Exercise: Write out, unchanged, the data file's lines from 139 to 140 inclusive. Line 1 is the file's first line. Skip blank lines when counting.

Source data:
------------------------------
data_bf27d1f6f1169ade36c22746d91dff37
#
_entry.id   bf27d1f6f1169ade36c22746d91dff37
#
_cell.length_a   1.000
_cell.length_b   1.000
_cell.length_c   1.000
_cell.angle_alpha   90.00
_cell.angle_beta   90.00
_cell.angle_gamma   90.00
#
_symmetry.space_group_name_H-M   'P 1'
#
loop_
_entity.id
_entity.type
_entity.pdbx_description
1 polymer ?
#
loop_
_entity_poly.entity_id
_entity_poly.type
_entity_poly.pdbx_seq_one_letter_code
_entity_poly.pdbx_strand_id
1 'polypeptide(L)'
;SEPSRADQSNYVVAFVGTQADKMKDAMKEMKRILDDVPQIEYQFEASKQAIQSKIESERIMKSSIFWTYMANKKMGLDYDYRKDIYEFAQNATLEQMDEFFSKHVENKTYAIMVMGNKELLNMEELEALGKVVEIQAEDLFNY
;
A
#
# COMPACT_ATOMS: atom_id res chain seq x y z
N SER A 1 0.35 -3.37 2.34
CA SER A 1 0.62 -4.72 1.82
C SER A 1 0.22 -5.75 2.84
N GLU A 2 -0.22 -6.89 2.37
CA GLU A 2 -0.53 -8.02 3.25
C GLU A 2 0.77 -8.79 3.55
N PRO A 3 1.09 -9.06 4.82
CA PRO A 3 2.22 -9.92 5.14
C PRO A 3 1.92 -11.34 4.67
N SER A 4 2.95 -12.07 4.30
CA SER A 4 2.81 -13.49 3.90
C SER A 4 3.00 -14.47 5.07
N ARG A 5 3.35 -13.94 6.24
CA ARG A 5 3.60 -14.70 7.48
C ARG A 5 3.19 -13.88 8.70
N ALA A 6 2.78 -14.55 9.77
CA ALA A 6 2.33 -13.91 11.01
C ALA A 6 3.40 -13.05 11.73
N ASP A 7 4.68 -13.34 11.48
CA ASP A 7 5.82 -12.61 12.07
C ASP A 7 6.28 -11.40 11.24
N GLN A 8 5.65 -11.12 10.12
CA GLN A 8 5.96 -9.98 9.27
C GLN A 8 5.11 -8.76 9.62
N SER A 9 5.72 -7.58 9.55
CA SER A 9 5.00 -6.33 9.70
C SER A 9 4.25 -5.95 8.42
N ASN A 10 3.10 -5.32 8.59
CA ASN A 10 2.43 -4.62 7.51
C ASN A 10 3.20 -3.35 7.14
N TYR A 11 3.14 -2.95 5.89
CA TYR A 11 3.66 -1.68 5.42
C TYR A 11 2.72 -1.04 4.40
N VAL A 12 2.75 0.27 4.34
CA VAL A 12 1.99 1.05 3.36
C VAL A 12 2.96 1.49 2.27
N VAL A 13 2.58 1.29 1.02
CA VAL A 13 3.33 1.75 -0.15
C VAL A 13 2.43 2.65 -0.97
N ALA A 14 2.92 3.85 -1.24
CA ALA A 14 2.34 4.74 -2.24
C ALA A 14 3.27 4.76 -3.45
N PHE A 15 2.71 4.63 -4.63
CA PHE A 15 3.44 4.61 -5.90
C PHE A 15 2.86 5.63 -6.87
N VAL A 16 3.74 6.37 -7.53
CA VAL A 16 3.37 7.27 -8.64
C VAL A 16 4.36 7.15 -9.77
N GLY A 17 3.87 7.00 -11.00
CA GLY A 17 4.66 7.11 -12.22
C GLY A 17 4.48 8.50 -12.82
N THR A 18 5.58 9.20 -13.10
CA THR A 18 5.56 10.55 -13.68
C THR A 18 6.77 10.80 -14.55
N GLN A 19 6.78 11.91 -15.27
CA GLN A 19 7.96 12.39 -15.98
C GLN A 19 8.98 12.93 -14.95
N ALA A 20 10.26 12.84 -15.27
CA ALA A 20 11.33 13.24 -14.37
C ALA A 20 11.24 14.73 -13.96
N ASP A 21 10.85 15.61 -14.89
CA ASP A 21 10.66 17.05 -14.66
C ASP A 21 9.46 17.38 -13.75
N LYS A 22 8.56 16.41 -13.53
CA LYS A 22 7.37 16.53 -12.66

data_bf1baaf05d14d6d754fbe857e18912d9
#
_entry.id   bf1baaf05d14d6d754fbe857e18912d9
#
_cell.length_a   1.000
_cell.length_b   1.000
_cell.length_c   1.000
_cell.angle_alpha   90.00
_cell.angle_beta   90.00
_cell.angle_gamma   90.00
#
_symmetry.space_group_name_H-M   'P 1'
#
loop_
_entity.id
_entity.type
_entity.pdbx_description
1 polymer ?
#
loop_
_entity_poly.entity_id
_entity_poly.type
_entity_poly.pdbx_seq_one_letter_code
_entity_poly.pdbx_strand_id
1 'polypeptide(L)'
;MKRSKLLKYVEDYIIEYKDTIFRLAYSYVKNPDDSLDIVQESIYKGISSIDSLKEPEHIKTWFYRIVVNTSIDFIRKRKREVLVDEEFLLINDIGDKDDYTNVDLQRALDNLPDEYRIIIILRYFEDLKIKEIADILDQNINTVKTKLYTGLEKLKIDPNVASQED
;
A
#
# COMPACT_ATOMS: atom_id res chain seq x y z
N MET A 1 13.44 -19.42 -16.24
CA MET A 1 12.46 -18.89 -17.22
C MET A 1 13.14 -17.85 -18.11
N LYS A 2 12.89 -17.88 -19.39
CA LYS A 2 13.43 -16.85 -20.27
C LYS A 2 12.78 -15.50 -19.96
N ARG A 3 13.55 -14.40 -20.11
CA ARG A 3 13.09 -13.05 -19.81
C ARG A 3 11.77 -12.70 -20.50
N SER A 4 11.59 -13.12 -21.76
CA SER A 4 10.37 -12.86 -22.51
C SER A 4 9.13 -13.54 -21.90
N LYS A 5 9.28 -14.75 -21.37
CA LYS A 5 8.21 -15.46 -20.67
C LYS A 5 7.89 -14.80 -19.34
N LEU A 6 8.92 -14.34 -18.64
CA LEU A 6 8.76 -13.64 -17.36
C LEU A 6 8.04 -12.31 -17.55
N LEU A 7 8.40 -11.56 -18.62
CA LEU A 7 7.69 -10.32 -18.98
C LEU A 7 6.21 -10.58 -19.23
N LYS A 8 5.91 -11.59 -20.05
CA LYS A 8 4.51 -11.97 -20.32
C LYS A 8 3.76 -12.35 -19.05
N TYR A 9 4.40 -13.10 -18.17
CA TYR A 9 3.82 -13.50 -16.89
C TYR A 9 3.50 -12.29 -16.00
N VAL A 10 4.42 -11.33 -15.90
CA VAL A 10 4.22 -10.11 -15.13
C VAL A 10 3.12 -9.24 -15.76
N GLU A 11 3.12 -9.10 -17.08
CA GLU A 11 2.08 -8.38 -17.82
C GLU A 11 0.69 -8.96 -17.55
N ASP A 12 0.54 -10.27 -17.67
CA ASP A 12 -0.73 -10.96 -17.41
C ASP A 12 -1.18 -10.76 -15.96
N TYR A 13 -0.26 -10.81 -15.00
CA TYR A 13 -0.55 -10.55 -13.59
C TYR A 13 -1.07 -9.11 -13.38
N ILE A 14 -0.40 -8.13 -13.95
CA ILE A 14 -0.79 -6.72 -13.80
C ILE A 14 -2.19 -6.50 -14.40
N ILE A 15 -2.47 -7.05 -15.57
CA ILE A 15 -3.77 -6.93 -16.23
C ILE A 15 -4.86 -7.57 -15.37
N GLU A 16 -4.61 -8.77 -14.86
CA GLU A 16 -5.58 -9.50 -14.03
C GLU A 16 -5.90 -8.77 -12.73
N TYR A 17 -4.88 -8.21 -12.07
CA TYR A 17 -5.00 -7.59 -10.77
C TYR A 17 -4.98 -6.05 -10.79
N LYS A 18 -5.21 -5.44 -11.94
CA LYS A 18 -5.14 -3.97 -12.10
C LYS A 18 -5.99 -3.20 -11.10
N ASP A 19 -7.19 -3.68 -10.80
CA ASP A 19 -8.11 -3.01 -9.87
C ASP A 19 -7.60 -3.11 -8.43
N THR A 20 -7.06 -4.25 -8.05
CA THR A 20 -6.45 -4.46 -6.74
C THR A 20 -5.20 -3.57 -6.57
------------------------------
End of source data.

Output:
CA LYS A 5 8.21 -15.46 -20.67
C LYS A 5 7.89 -14.80 -19.34